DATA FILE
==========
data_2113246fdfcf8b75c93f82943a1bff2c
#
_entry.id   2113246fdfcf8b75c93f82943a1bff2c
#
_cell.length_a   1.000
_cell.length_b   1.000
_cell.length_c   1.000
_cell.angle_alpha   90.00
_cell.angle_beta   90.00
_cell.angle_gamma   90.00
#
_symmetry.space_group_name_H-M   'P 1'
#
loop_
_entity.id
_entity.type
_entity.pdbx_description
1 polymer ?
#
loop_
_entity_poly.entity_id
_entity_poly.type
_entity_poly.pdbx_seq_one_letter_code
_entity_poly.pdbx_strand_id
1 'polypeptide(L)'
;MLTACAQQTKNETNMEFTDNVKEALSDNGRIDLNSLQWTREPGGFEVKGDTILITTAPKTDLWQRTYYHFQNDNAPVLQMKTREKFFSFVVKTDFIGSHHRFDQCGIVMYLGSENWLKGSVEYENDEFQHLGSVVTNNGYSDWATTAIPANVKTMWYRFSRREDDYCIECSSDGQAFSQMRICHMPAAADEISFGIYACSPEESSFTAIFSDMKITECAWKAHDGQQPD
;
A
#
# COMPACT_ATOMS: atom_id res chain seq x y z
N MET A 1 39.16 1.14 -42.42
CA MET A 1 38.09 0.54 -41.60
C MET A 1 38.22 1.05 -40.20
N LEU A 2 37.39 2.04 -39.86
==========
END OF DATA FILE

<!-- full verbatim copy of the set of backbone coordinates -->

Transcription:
data_2113246fdfcf8b75c93f82943a1bff2c
#
_entry.id   2113246fdfcf8b75c93f82943a1bff2c
#
_cell.length_a   1.000
_cell.length_b   1.000
_cell.length_c   1.000
_cell.angle_alpha   90.00
_cell.angle_beta   90.00
_cell.angle_gamma   90.00
#
_symmetry.space_group_name_H-M   'P 1'
#
loop_
_entity.id
_entity.type
_entity.pdbx_description
1 polymer ?
#
loop_
_entity_poly.entity_id
_entity_poly.type
_entity_poly.pdbx_seq_one_letter_code
_entity_poly.pdbx_strand_id
1 'polypeptide(L)'
;MLTACAQQTKNETNMEFTDNVKEALSDNGRIDLNSLQWTREPGGFEVKGDTILITTAPKTDLWQRTYYHFQNDNAPVLQMKTREKFFSFVVKTDFIGSHHRFDQCGIVMYLGSENWLKGSVEYENDEFQHLGSVVTNNGYSDWATTAIPANVKTMWYRFSRREDDYCIECSSDGQAFSQMRICHMPAAADEISFGIYACSPEESSFTAIFSDMKITECAWKAHDGQQPD
;
A
#
# COMPACT_ATOMS: atom_id res chain seq x y z
N MET A 1 39.16 1.14 -42.42
CA MET A 1 38.09 0.54 -41.60
C MET A 1 38.22 1.05 -40.20
N LEU A 2 37.39 2.04 -39.86